Human neuroplasticity at work:The daughter who changed her brain
6/2/2015 1:14:00 PM
These days I find myself reading about neuroscience and minimalism. I’m presently reading Norman Doidge, M.D.’s new book “The Brain’s Way of Healing”. I’m fascinated by the discoveries in neuroscience and especially reading how it has impacted the lives of those affected. I was particularly interested in this book because there’s an entire chapter on Moshe Feldenkrais and his student (my teacher) Anat Baniel. What I wasn’t expecting was the very next chapter about a blind man who recovered his vision using a principle from Buddhist teachings but wasn’t able to put it all together until he discovered a Feldenkrais exercise for improving vision called “Covering the Eyes”. Doidge presented parts of the Feldenkrais lesson and as I read I recalled doing this lesson in one of my training segments. Marcy Lindheimer led the lesson, and her soft voice along with the instructions of palming the eyes with your hands led me to a very relaxed state afterwards. I sat up when the lesson was over and my vision was blurred. I recall feeling a little bit freaked out, as I’d never had that reaction with any lesson I had before. It took about 5 minutes before my vision was restored completely. I slowly went to lunch and felt fine. It didn’t occur to me at the time, that my vision may have changed during that lesson.
My eye glass prescription prior to the training was Left (SPH +.50 CYL -0.25 Axis 120) & Right (SPH +.50 CYL 0 Axis 0). I was told I had astigmatism and I used the glasses while reading or using the computer. I didn’t bother with them during any other activities. One day not long afterwards, I don’t know what made me instinctively do it, but I closed one eye while wearing my glasses, then I closed the other. The left eye was now blurred looking through the lens. The right eye was the same, sharper with the glasses on. I booked an appointment with my optometrist. Sure enough my prescription changed. Now both eyes were the same (SPH +0.75 CYL 0 Axis 0) which was purely to make things larger while reading from a screen for 9 hours a day. My vision was actually now 20/20 in both eyes. I asked my optometrist, "How did this happen?" He assured me that although it’s pretty uncommon, people sometimes improve their vision over time instead of the other way around with age. It wasn’t until I read that passage in Dodge’s book that I was certain that that exercise caused the muscle tonus in my left eye to stop contracting and the reason my vision improved. If a man who had 20/800 vision in one eye had improved to 20/200, I was assured that my own improvement could be attributed to the Feldenkrais lessons.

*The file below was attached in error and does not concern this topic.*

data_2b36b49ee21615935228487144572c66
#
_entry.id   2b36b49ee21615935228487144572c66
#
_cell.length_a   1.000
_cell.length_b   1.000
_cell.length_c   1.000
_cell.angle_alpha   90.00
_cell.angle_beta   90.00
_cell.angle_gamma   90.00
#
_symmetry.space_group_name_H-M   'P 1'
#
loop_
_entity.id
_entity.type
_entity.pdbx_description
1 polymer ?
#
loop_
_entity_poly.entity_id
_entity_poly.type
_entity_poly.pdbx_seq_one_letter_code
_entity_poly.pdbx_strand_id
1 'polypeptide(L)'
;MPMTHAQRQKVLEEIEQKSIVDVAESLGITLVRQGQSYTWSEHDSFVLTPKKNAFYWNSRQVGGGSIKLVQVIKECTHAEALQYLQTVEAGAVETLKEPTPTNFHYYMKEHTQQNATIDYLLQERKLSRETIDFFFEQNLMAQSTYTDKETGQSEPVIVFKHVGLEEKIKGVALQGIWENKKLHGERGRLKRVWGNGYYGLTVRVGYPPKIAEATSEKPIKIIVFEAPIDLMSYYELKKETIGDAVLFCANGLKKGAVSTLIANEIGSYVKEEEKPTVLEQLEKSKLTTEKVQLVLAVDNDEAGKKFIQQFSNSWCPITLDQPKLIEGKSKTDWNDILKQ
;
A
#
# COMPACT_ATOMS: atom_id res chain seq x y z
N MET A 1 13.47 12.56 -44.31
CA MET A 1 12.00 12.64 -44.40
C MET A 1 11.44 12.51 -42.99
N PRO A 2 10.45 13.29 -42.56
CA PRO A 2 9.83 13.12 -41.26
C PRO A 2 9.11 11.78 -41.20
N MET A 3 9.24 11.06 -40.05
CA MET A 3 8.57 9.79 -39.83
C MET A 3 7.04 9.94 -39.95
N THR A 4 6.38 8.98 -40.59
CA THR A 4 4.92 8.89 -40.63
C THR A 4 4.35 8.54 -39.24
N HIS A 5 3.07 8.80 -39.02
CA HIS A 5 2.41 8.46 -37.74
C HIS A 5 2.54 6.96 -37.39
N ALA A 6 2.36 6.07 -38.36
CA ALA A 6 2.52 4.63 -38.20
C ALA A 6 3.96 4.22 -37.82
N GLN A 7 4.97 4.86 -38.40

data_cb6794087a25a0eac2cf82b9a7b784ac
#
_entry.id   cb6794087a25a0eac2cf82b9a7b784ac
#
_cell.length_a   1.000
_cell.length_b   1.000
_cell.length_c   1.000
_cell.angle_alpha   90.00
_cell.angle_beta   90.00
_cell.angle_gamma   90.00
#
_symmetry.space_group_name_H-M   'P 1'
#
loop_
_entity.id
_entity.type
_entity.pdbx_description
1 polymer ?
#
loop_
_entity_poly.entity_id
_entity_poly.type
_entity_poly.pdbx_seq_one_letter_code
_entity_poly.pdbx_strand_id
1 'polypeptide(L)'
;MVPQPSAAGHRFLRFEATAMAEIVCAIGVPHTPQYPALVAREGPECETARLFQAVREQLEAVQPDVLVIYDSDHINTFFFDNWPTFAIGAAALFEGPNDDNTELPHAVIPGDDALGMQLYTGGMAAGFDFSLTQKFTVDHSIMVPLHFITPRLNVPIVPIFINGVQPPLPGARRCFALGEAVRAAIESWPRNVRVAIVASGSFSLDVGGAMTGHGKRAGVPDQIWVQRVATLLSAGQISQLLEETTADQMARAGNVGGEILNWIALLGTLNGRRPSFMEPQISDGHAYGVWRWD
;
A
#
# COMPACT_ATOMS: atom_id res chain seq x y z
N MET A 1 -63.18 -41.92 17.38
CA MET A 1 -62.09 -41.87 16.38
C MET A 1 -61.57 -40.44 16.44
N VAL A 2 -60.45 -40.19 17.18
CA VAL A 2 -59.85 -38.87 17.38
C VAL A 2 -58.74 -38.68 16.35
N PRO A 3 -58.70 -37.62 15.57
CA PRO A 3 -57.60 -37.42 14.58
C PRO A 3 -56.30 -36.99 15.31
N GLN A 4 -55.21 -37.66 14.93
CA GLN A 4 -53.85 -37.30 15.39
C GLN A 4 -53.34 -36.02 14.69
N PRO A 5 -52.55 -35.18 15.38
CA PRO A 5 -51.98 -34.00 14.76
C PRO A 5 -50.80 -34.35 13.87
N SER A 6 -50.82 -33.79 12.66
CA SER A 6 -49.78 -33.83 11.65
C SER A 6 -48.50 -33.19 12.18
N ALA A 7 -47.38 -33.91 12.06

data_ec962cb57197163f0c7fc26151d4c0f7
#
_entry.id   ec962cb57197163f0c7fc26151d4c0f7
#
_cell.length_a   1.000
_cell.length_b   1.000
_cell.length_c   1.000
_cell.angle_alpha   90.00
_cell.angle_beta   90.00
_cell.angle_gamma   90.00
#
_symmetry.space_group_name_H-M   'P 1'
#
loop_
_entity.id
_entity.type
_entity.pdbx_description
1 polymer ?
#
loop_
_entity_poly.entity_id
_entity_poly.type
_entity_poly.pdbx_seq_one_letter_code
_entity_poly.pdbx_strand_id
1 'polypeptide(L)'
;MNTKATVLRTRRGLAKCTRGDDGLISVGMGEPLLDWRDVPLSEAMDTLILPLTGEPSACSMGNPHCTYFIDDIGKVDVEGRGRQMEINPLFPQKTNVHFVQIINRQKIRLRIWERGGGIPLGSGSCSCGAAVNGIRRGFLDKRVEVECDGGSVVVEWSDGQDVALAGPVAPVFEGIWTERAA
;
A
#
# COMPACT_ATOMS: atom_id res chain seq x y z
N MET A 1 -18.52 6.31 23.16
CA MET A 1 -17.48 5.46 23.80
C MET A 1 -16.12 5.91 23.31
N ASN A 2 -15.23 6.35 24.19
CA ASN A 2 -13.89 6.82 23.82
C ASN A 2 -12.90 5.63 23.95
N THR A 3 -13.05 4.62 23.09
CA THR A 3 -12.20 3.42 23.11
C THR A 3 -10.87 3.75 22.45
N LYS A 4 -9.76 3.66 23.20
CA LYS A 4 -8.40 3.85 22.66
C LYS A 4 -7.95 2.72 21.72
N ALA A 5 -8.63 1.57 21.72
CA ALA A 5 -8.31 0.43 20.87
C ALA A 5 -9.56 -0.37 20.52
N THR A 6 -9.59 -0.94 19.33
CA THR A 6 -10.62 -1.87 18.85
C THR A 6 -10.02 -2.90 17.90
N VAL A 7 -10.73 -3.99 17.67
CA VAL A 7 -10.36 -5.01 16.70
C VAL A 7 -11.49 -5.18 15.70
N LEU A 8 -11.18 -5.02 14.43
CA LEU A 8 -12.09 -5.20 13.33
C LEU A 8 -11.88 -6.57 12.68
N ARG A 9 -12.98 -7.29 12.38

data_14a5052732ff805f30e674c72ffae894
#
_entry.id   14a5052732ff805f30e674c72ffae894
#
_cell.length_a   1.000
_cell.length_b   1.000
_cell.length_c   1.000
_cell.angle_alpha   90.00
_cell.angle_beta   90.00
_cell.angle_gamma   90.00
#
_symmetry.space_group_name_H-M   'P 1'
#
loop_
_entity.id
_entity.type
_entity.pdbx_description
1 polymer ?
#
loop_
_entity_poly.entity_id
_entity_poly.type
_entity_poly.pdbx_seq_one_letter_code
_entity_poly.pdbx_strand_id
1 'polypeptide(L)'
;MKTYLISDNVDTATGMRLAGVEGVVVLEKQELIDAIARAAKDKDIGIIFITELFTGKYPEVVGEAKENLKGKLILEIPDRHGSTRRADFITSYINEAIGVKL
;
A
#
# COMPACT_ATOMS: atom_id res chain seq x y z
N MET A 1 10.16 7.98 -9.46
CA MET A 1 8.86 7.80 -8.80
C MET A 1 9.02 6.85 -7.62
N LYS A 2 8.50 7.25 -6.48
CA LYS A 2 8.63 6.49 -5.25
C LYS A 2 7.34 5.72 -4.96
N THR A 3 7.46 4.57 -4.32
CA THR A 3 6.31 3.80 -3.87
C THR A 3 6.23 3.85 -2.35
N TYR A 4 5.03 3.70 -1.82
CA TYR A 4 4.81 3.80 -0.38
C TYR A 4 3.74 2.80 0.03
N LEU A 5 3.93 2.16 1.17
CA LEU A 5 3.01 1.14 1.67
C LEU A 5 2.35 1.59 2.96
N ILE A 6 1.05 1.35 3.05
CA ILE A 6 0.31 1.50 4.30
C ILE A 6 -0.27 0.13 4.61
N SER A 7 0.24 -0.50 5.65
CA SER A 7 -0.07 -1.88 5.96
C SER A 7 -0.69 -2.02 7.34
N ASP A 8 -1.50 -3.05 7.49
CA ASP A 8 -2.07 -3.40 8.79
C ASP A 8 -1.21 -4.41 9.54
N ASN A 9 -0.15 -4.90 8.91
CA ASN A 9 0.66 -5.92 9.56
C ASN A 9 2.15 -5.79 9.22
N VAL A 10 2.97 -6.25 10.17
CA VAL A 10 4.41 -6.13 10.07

Another book I’m reading (which along with "Kids Beyond Limits” by Anat Baniel should be required reading for any parent of a child with cerebral palsy) is “Way out of cerebral palsy during infancy and early childhood with the Feldenkrais Method®” by Paul Doron Doroftei. Anat brings the perspective she’s learned from her 30 plus years of experience, first working alongside Feldenkrais and then on her own with children with special needs. She has developed nine essentials that bring about improved functional abilities. Parents can use these essentials such as slow, variation and subtlety right away when interacting with their children to help them learn and thrive. Paul’s book has the unique perspective of someone who has cerebral palsy and received lessons from Moshe Feldenkrais himself. Paul decided to take the training program to become a Feldenkrais practitioner after continuous improvements in his balance and function over time. He recalls how it felt to come home to himself with Feldenkrais lessons and how it compared to other methods of rehabilitation that his parents subjected him to as a child. He talks about his approach with children which is to make them feel supported, never coerced. He discusses spasticity as the way to compensate for a deficit in perception of the child's own body. Increased muscle tension used to intensify self-perception. “The increased tension in the muscles, however, operates counterproductively concerning the perception of external stimuli coming from the environment because it massively disturbs the perception of stimuli, such as the force of gravity, creating a vicious circle: disorder in the perception leads to increased muscle tension leads to more perception disorder.” As I train to become an Anat Baniel Method practitioner I find this type of information so valuable to begin to understand what my daughter feels. I start to see how I can create a learning path forward for her to overcome this challenge that is so cyclical in nature.